The Shockingly Prescient 1970 Social Theory That Explains the World Right Now

Why a 50-year-old bestseller may be 2017’s most relevant book.

Future shock—too much change, too fast—has arguably become the predominant societal force in the world, 47 years after author (and Fortune writer) Alvin Toffler coined the term for the title of his 1970 bestseller. Now that it’s here, no one knows what happens next—Toffler predicted darkly that society wouldn’t be able to handle it—but business leaders had better take ownership of the resulting problems because, fairly or not, society is going to hold them responsible.

The latest evidence comes from research unveiled at Davos this week. The Edelman communications firm’s annual Trust Barometer showed public trust in institutions worldwide plummeting more precipitously than in the five previous years of the research. Now look deeper: Among general populations worldwide, 53% say the pace of change in business and industry is too fast. They worry about losing their jobs—60% because they lack needed training or skills, meaning their skills haven’t kept up with fast-changing job requirements, 54% because of automation, which means the same thing.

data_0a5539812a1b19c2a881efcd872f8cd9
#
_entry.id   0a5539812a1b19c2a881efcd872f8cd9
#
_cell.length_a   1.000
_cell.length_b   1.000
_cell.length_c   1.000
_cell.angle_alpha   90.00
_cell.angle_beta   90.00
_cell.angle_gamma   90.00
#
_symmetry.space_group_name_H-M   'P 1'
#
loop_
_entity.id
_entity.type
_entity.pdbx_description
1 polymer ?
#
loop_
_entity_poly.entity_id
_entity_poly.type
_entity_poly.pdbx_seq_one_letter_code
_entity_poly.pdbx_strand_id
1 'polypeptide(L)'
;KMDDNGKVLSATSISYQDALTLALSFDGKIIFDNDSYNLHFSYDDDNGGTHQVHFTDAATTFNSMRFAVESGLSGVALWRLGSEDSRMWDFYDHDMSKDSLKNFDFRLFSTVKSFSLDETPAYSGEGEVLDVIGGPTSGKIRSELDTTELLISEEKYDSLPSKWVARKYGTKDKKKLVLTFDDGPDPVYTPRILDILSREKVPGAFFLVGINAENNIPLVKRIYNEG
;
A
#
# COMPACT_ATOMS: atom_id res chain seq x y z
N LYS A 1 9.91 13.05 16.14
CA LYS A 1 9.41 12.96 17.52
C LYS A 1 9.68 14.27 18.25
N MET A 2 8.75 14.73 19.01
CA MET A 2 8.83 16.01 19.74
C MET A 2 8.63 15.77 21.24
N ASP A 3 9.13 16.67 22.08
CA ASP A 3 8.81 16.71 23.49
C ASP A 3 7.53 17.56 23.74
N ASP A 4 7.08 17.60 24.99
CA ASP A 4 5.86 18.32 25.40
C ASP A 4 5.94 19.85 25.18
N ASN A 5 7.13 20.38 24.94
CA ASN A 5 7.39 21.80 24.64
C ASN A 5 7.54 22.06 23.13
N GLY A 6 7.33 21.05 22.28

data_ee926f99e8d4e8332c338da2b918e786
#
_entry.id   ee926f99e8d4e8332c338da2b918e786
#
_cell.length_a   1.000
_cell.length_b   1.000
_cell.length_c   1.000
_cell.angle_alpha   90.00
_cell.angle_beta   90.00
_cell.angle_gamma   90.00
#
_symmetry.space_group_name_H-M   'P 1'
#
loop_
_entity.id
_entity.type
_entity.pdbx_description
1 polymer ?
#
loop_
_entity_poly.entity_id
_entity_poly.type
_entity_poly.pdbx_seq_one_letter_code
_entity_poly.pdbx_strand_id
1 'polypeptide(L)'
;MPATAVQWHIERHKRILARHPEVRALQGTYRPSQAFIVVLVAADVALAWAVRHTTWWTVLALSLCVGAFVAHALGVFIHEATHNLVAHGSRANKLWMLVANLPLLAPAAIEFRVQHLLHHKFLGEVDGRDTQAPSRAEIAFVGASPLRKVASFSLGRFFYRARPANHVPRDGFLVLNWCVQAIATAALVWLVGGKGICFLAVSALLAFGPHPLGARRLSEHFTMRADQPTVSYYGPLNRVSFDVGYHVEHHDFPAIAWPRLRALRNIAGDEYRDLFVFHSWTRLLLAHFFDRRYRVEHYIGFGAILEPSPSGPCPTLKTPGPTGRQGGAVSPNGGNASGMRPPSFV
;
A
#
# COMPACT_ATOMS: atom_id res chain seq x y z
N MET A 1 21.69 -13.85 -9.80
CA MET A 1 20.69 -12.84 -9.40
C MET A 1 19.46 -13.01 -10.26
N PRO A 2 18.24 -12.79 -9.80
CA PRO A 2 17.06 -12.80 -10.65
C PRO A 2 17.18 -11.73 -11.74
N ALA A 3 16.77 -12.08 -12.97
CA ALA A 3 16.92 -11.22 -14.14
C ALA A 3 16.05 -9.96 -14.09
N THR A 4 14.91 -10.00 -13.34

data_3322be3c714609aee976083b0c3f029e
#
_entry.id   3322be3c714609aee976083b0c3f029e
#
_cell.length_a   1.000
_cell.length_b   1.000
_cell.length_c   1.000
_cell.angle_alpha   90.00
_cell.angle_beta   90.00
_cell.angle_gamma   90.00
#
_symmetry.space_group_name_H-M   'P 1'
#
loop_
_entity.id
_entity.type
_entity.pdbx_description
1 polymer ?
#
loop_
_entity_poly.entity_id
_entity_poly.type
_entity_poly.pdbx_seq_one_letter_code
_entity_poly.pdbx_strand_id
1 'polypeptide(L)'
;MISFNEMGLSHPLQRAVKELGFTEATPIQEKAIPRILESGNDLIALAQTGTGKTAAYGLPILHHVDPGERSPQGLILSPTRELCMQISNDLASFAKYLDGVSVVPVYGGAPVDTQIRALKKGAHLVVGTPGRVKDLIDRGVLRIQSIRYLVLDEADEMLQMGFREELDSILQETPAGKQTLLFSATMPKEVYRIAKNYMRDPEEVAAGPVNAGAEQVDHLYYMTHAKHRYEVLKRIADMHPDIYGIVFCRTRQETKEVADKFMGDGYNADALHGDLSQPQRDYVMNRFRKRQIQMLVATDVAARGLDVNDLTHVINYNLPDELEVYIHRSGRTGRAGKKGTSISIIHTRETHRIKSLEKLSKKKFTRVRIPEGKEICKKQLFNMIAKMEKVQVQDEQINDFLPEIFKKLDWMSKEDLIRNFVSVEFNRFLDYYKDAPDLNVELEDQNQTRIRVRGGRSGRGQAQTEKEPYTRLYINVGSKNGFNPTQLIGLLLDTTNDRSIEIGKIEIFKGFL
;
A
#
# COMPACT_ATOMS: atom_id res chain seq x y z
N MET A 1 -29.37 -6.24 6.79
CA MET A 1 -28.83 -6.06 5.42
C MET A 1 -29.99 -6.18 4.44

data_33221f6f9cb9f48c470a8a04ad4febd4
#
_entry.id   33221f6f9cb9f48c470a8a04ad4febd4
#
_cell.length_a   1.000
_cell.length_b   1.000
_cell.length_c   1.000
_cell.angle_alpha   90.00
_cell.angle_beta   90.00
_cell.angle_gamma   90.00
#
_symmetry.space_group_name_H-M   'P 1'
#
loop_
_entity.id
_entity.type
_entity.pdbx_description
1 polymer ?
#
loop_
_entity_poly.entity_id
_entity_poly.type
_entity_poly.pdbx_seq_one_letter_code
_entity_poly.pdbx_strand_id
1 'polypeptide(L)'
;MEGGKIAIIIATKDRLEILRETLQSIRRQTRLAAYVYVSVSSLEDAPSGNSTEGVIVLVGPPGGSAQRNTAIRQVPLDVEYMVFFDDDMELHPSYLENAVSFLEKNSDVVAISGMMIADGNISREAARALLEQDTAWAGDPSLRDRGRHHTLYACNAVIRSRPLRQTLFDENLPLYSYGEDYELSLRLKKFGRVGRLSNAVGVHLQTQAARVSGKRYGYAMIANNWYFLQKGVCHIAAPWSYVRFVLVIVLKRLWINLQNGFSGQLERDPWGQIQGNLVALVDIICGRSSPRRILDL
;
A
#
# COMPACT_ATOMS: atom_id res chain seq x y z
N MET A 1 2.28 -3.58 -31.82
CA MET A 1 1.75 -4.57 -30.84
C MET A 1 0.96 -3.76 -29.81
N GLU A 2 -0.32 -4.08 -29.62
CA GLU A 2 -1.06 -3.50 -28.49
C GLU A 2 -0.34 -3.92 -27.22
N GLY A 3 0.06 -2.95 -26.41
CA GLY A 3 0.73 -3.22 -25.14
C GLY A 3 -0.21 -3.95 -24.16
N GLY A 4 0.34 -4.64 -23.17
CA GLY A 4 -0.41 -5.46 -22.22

Now examine PwC’s new survey of CEOs, also announced at Davos. This global group of leaders is worried most about uncertain growth and over-regulation, but ranking a very close third is “availability of key skills.” The CEOs are worried about the same thing as ordinary citizens—that job requirements are changing faster than people’s ability to meet them. Combine that finding with the results of our own Fortune 500 CEO poll: The CEOs’ top concern for the past two years has been “the rapid pace of technological change.”

Everybody is saying the same thing: Too much change, too fast.

Clearly the practical crux of this issue is jobs, which is why business leaders are in the crosshairs as people struggle with future shock. By traditional standards the phenomenon is bizarre. Even in the U.S., with unemployment at a rock-bottom 4.7%, 57% of the population polled by Edelman agree that “the system is broken.” That’s higher than the global average.

Business’s response will not be simple or obvious. Companies can’t merely employ more people who aren’t needed. But the Edelman research suggests other effective steps. For example, among respondents globally, and especially among those who think the system is broken, the No. 1 action a company can take to build trust is “treat employees well.”

This is a make-or-break issue for business leaders. IHS Markit’s chief global economist, Dr. Nariman Behravesh, told Business Insider yesterday, “The challenge for the Davos elite is this—how can you help these people in the developed world to get the skills to take on new jobs, and what policies can be put in place? If they don’t, Davos will become irrelevant. This is a call to action.”

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